One of the mysteries of the English language finally explained.
An edible woodland mushroom with a yellow funnel-shaped cap and a faint smell of apricots, found in both Eurasia and North America.
Cantharellus cibarius, family Cantharellaceae, class Basidiomycetes
- ‘Wild ceps and chanterelles appear in abundance all over Scotland between August and October if the weather conditions are right, which they certainly are at the moment.’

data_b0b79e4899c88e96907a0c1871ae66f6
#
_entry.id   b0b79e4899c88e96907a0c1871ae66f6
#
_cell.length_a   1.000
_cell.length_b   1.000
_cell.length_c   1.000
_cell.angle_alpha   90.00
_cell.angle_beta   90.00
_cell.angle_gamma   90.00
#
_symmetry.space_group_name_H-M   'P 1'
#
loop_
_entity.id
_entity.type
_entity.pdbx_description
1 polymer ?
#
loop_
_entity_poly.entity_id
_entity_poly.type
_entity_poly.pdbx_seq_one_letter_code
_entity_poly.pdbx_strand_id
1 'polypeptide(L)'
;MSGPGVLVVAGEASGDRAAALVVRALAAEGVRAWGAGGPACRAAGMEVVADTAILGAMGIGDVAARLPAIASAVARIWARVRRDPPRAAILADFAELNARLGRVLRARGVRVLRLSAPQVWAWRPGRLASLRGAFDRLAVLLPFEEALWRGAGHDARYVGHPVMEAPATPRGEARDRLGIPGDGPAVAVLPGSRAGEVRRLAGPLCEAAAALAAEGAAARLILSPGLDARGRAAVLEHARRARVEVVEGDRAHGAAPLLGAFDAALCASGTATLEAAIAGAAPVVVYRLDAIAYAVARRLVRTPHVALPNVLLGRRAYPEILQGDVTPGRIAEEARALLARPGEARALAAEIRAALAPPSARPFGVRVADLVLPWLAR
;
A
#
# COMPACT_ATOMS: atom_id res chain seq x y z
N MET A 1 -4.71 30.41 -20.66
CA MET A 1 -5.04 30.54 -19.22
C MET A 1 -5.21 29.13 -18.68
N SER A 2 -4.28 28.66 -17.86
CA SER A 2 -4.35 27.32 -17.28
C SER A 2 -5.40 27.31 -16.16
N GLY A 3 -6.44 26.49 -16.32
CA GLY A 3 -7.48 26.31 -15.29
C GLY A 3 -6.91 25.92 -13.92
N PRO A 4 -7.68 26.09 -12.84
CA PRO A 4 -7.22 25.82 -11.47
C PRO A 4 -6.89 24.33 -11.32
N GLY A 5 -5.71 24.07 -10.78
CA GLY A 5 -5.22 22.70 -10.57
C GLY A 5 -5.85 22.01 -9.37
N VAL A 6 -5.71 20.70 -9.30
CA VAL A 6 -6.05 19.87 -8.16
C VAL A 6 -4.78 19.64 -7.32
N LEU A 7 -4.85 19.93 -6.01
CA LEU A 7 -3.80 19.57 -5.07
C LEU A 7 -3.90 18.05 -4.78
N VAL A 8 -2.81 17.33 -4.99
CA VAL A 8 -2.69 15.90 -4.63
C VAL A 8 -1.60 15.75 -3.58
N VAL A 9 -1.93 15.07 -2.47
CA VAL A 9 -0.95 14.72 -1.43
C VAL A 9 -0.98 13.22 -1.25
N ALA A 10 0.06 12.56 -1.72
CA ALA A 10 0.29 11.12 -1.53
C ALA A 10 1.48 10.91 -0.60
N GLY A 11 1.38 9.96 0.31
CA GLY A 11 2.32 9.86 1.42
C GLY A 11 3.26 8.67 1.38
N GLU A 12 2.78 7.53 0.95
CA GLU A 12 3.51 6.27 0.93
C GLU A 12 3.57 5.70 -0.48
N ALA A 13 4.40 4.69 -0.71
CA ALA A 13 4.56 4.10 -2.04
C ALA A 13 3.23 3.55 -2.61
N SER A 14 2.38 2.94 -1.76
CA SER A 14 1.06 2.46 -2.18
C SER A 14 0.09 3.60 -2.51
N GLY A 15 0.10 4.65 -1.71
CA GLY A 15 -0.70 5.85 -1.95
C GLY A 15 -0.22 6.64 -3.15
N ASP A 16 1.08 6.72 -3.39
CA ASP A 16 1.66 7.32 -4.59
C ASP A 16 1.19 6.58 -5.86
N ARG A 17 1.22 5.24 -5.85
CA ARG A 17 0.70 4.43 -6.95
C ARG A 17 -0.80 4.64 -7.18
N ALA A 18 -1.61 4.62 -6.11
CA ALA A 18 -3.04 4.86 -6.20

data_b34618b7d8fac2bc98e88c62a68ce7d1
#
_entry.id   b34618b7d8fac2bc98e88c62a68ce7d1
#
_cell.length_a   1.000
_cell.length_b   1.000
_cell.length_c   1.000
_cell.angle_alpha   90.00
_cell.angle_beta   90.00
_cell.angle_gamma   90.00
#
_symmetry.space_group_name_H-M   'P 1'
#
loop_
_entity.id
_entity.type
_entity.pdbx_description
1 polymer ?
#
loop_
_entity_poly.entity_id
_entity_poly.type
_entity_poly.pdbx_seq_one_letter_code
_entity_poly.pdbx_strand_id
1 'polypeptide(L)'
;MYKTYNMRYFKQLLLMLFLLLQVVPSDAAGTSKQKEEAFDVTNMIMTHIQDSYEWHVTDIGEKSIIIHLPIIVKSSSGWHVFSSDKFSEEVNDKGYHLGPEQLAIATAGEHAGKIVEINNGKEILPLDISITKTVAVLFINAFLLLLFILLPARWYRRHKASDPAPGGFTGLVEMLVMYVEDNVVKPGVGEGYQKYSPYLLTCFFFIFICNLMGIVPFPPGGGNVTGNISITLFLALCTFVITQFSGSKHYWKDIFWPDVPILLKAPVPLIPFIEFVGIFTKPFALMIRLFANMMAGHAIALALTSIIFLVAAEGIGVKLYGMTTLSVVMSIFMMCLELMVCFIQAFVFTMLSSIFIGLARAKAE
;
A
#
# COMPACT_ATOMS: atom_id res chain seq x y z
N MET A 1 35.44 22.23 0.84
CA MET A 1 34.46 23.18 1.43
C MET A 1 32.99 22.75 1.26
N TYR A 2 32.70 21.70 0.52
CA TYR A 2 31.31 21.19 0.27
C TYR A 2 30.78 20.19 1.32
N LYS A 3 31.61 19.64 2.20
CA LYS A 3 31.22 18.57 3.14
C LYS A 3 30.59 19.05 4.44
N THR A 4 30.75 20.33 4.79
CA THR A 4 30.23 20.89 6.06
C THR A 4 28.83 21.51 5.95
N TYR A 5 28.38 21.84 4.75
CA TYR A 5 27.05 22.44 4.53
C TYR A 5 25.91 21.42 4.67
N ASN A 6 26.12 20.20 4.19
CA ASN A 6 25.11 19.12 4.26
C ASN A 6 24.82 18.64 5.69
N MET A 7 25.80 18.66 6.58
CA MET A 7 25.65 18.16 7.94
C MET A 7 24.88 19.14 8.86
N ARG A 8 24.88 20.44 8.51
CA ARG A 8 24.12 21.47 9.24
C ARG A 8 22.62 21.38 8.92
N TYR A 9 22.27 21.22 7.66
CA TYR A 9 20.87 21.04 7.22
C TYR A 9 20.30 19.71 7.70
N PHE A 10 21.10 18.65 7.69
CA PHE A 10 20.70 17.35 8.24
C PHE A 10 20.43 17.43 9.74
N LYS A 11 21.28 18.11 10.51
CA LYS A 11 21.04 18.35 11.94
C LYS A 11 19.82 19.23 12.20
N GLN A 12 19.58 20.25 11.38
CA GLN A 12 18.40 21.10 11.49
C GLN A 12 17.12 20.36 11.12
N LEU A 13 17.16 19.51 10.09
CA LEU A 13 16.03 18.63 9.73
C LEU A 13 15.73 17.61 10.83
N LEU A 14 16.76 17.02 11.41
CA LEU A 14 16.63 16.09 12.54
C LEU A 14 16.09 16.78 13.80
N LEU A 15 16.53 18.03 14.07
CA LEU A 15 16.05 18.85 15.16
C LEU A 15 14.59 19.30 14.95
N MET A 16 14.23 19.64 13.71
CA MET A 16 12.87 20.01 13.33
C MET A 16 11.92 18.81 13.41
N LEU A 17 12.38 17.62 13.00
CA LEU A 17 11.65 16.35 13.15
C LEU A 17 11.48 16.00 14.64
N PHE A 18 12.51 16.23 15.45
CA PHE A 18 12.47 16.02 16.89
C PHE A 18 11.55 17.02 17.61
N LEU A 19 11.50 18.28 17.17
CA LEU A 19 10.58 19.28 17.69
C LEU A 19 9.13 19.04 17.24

- ‘Heat the oil and butter in a medium pan, toss in the chanterelles and potatoes and sauté for two to three minutes.’
- ‘The soup was filled out with herbs, small carrot batons, thin slices of chanterelles, and translucent slices of turnip.’
- ‘Between the roots of the oaks in her garden, chanterelles were to be found, with truffles if one were to dig a little and was lucky.’
- ‘The chanterelle owes its yellow colour to carotene, which yields vitamin A, and also contains vitamin D.’
Late 18th century: from French, from modern Latin cantharellus, diminutive of cantharus, from Greek kantharos, denoting a kind of drinking container.
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